Cities That Inspire Us For All Sorts of Reasons

This weekend marks the second year that I’ve been writing Acid Free Pulp. My first post was titled Prague and it was conceived after I returned back from a trip, which included a visit to the Czech Republic. Prague is one of my favorite cities for various reasons including its ability to inspire me. The hometown of one of my all time favorite writers, Franz Kafka, my mind constantly whirls with ideas when I’m in Prague. Even on a follow-up trip, as I sat on a wall overlooking the Vltava River, the skeleton of an idea came to me, which I was able to flesh out later in our apartment and on my flight back to the US. What came of this visit was a novella concerning a mysterious event in Prague (when I am done with my current project, I hope to return to it and expand on the characters and plot).

As I was contemplating the blog’s 2 year anniversary, I read a profile in New York magazine for their Winter Travel edition, which focused on “lesser-known cities for equally fine wine, just-as-ancient architecture, and even-more-secret warehouse parties.” They profiled Leipzig, a city about an hour away by train from Berlin. While Berlin is also a favorite destination and I’ve spent a good deal of time there, there is Leipzig, a former East German city that had once been grand before the World Wars.

Leipzig, Germany.

Leipzig, Germany.

Leipzig is a city I have mixed feelings about, but it has inspired me exponentially. I have written some of my best stories while living there or now, thinking back to it. It is a strange place where beauty and destruction have been forced together. There are elegant villas lining some streets, with a row of odd Soviet bloc apartments (plattenbauten) still standing and sticking out like sore thumbs. I’ve twice stayed in one of these apartment buildings where all personality is stripped and the shower can only be used when the sink is turned on. A third time in Leipzig, I stayed much longer and lived on a different side of the city with abandoned warehouses that had been turned into businesses or which were normally abandoned save for the midnight parties they hosted. Leipzig is a former city of greatness that is striving to retain that glory. I took the above photo in the neighborhood where I lived the third time. The buildings crumble on one street and empty spaces are being used by students for art and literary readings.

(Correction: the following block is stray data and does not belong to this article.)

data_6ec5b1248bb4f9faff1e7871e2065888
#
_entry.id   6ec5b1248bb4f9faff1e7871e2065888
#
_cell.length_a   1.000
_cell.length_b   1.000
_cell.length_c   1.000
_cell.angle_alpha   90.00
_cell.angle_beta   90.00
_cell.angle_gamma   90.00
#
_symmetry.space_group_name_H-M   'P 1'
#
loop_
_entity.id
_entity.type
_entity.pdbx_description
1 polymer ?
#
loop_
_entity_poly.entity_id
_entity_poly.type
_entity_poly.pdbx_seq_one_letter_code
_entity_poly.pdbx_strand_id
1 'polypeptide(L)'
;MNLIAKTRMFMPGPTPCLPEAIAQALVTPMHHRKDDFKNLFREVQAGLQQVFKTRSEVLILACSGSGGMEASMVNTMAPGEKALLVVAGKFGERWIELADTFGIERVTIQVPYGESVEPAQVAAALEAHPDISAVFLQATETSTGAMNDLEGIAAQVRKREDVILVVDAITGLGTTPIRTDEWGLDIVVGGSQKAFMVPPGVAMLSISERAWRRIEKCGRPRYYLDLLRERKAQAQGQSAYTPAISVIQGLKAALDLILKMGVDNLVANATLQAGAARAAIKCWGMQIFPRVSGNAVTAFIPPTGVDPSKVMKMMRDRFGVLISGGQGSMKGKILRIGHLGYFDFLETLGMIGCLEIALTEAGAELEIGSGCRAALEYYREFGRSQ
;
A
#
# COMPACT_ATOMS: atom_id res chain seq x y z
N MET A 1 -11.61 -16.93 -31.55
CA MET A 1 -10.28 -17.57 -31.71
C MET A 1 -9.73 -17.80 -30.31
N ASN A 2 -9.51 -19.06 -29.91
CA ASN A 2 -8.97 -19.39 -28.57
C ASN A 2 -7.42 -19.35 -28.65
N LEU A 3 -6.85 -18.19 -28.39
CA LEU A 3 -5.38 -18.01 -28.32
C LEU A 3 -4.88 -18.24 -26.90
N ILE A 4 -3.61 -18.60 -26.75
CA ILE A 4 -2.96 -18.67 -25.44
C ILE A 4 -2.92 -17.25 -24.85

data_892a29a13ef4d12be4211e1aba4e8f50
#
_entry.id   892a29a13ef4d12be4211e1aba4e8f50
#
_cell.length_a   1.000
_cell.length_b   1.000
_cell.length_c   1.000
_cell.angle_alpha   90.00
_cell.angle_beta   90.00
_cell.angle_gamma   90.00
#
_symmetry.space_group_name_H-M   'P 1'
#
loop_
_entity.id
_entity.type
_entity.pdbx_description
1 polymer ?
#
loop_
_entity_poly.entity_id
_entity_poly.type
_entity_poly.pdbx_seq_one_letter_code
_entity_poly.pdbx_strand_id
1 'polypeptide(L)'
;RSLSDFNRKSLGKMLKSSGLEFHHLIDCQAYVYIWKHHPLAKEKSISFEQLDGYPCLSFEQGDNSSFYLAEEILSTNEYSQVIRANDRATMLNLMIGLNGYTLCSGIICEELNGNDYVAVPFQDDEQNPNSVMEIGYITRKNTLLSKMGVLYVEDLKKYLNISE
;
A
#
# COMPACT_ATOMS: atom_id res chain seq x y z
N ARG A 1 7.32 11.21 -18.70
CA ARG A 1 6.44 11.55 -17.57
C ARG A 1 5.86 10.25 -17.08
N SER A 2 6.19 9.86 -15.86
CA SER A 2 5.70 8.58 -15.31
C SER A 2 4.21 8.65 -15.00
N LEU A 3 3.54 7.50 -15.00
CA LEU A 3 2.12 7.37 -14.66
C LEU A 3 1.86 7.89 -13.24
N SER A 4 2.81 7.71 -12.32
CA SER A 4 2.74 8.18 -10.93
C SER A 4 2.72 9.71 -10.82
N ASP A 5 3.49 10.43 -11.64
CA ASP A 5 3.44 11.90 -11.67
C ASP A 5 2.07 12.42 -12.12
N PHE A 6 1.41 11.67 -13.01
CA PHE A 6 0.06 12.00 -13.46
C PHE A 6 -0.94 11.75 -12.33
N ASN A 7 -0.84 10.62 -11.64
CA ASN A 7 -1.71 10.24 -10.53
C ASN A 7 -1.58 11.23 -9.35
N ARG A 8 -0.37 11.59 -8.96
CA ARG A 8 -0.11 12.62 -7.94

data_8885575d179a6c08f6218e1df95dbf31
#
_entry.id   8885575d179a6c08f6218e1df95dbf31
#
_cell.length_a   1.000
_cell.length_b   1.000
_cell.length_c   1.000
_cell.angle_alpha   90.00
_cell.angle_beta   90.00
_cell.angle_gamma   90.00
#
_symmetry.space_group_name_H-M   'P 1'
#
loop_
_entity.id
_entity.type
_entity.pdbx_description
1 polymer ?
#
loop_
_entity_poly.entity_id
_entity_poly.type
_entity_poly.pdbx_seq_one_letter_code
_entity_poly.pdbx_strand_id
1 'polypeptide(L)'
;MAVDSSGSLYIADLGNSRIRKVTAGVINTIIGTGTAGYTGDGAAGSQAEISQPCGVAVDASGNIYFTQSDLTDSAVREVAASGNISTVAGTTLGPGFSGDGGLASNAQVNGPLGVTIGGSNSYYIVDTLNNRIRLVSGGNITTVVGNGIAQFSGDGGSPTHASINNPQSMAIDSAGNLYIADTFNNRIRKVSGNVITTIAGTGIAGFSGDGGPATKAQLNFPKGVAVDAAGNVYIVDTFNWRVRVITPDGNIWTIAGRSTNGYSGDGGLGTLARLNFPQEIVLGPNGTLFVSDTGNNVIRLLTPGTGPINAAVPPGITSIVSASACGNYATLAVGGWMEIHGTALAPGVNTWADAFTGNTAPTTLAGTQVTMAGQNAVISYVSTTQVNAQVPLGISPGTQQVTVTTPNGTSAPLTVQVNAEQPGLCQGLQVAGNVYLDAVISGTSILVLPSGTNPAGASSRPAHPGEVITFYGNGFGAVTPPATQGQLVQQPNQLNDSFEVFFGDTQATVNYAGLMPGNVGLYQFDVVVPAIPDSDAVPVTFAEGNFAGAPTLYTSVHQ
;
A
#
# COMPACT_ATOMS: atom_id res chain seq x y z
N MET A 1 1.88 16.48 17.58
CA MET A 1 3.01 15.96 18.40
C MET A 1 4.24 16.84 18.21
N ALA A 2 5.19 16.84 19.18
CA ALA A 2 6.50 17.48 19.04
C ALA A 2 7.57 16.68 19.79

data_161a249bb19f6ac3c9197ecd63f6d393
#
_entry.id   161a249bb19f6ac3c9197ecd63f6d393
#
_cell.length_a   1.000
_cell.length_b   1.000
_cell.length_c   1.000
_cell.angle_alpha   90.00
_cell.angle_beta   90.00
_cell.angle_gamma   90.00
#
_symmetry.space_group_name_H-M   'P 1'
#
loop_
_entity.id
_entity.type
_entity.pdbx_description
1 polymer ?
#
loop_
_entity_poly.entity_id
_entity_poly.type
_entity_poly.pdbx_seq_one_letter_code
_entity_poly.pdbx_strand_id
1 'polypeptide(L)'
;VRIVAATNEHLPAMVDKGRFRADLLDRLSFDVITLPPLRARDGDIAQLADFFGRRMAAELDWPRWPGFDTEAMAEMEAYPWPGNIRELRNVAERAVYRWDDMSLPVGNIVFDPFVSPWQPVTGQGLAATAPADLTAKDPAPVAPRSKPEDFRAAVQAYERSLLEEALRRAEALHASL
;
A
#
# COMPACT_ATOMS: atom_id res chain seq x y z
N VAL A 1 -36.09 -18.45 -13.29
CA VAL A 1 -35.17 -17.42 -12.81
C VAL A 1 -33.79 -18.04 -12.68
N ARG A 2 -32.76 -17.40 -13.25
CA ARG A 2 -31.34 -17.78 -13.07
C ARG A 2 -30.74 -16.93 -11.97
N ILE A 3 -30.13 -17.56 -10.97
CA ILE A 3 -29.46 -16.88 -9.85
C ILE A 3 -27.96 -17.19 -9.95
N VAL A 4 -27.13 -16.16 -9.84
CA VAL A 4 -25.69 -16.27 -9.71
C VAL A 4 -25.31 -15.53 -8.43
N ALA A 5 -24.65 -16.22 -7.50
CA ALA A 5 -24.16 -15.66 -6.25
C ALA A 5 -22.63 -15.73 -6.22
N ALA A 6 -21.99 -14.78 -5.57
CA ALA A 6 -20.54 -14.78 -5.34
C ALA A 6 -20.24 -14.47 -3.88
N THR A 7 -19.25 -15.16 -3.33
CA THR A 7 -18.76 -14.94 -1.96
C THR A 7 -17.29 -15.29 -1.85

It is a city that inspires me in a different way than Prague. Where Prague is a city filled with rich colors and beautiful buildings, Leipzig crumbles around its own beauty. Part of it is full of life, where a large portion is still a ghost town since the dissolution of the USSR.

Leipzig, Germany.

Leipzig, Germany.

There are many cities that inspire me–Prague, New York, Bratislava, Edinburgh, to name a few–but something still holds me to Leipzig. I do not know if I will ever return; I feel as if my time there is done with. I have soaked up as much as I can and the friends I have there are starting to float away to other places, too. As I walked the streets, the thoughts of its great past always came over me.

Leipzig has been home to many great writers and musicians. Also, the second largest book fair in Germany takes place there–Leipziger Buchmesse. Many of the photos I have of the city are of crumbling buildings and graffiti but the city is quite beautiful in many places. Here are a few.
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11 comments

    1. It’s definitely worth a visit and not very expensive at all. I don’t have a ton of photos, actually, from all of my times there but there are some beautiful parts. A large park is in the middle of the city and Leipzig is also known for its many canals.

      Most of my photos are from the area I stayed in–so, abandoned buildings galore, which tell their own tales. But a quick google image search comes up with a ton of photos–> http://ow.ly/qB2jF

  1. Happy Blogoversary! I’m glad I discovered your blog this year. Thanks also for sharing your stories of Leipzig, a city I knew almost nothing about. I’m sure the carryovers from the USSR influence are not unique to this one city, either. I liked your description of the apartment buildings “where all personality is stripped.”

    -Jay

    1. Thanks! The Soviet building I stayed in twice also was decorated by the owner in the “Ostalgie” style. It’s this really bizarre aesthetic to decorate in the style of the DDR and quite unappealing.
      http://en.wikipedia.org/wiki/Ostalgie
      p.s. Leipzig was once a huge publishing city and many writers have called it home. They also have one of Germany’s only writing schools.

  2. How many places have you lived?! (You don’t have to answer that.)

    I’ve always found the places I find inspirational to be strange and never expected. For example, I always thought I would find Dublin inspiring. After spending some time there, I didn’t – at all – yet I found Tennessee to be.

    Happy two years.

    1. Actually, I haven’t lived that many places but I’ve had the good fortune of being honored with a few fellowship/grants that were international, which allowed for more travel. I know exactly what you mean. Lately, I find Leipzig far more inspiring than Berlin (a city I love so much more). Then there is Bratislava, a city where I spent very little time but I’m finding myself writing about it.

      Now, I’m working on a something that takes place in a fictionalized version of a southern town I lived in for about 5 years. It wasn’t my favorite place by any means but it’s drawing me back!

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